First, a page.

I do think that there will be a lot of political and moral pressure that can be exercised by reminding people of what will happen if they don't deal with their differences in a peaceful way. They don't want to go back to the horror they had before.
In China in the 1980s I was struck at how, whatever people thought, they were determined not to go back to the Cultural Revolution. It's been striking in the decade of the '90s that even at the worst period of Russia's economic problems, the communist party has never really made it back. And I think one of the things that we will have to work with--it's not a magic cure for anything--but one of the things we'll have to work with in Iraq is people know what it means if they have to return to the rule of the strong man. The only alternative to that is working together, building a single unified country with a democratic representative government that respects people's rights, respects the rule of law.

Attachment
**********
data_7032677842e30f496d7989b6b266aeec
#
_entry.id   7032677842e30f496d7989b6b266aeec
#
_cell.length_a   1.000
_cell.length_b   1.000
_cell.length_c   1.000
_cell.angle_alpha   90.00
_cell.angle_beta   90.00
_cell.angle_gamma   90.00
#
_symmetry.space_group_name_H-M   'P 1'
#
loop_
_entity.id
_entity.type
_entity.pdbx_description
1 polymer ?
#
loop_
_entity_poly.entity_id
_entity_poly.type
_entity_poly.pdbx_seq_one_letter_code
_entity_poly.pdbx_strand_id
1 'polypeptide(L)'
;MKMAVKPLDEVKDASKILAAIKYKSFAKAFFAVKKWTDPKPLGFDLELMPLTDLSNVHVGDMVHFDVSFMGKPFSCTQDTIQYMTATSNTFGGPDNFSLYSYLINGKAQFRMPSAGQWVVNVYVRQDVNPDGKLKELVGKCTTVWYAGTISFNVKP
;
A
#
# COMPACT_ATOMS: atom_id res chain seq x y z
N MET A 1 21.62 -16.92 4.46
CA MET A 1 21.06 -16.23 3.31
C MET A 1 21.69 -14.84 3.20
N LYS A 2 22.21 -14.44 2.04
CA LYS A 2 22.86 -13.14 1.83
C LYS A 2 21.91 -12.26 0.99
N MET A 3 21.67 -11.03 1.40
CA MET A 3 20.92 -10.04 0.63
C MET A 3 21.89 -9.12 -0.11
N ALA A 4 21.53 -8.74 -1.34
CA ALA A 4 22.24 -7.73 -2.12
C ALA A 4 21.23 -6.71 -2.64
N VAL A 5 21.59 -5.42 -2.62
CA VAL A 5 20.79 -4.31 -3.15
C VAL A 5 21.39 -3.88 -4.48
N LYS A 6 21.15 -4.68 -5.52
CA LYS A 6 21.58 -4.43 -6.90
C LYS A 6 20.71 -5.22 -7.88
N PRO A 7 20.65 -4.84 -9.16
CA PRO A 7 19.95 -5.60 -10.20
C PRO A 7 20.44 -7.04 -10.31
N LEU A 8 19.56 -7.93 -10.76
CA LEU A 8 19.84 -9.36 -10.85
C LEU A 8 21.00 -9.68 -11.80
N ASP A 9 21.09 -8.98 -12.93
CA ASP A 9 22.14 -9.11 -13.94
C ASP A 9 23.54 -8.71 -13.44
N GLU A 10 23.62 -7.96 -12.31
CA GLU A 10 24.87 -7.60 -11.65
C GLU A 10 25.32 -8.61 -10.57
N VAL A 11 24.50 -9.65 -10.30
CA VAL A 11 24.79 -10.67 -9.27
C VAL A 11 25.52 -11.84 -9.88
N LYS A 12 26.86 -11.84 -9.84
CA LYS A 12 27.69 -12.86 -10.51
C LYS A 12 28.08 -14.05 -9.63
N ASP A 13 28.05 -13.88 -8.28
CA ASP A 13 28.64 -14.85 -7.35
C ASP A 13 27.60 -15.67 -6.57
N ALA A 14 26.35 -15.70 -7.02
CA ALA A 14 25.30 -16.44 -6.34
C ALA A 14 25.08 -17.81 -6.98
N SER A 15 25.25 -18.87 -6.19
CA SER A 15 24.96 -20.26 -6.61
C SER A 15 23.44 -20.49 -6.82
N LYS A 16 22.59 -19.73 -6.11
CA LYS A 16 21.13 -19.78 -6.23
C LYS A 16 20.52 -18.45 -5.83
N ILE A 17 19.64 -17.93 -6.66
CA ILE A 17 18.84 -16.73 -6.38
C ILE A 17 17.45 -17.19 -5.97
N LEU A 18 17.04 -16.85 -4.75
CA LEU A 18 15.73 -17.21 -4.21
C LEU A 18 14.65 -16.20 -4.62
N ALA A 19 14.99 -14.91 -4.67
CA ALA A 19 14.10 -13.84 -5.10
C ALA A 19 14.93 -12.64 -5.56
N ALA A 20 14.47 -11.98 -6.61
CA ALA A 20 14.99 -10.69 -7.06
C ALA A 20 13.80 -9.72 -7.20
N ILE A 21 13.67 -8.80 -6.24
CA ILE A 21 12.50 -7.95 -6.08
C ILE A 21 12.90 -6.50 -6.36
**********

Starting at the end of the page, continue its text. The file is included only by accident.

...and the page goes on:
It's a complicated business. It's a difficult business. But if you look at the number of countries in the last 20 years that have managed it with no prior historical experience -- from Korea and Taiwan to any number of Central European countries -- I think it's a much more doable thing in the 21st Century because the world is interconnected and people do understand how other people live. Many many people have the experience of having spent time in school in democratic countries. In the case of Iraq, a lot of their four million exiles, many of whom have spent years and years in England and the U.S. -- I guess I should emphasize because this is another one of these tricky things. We're trying very hard to make sure that the message inside Iraq is we're not coming with an exile government to impose some American-selected leadership on you. That's the essence of anti-democratic. And we don't know what the people inside think because they haven't been allowed to say. So there have to be processes that allow outside views and inside views to merge and reconcile one another.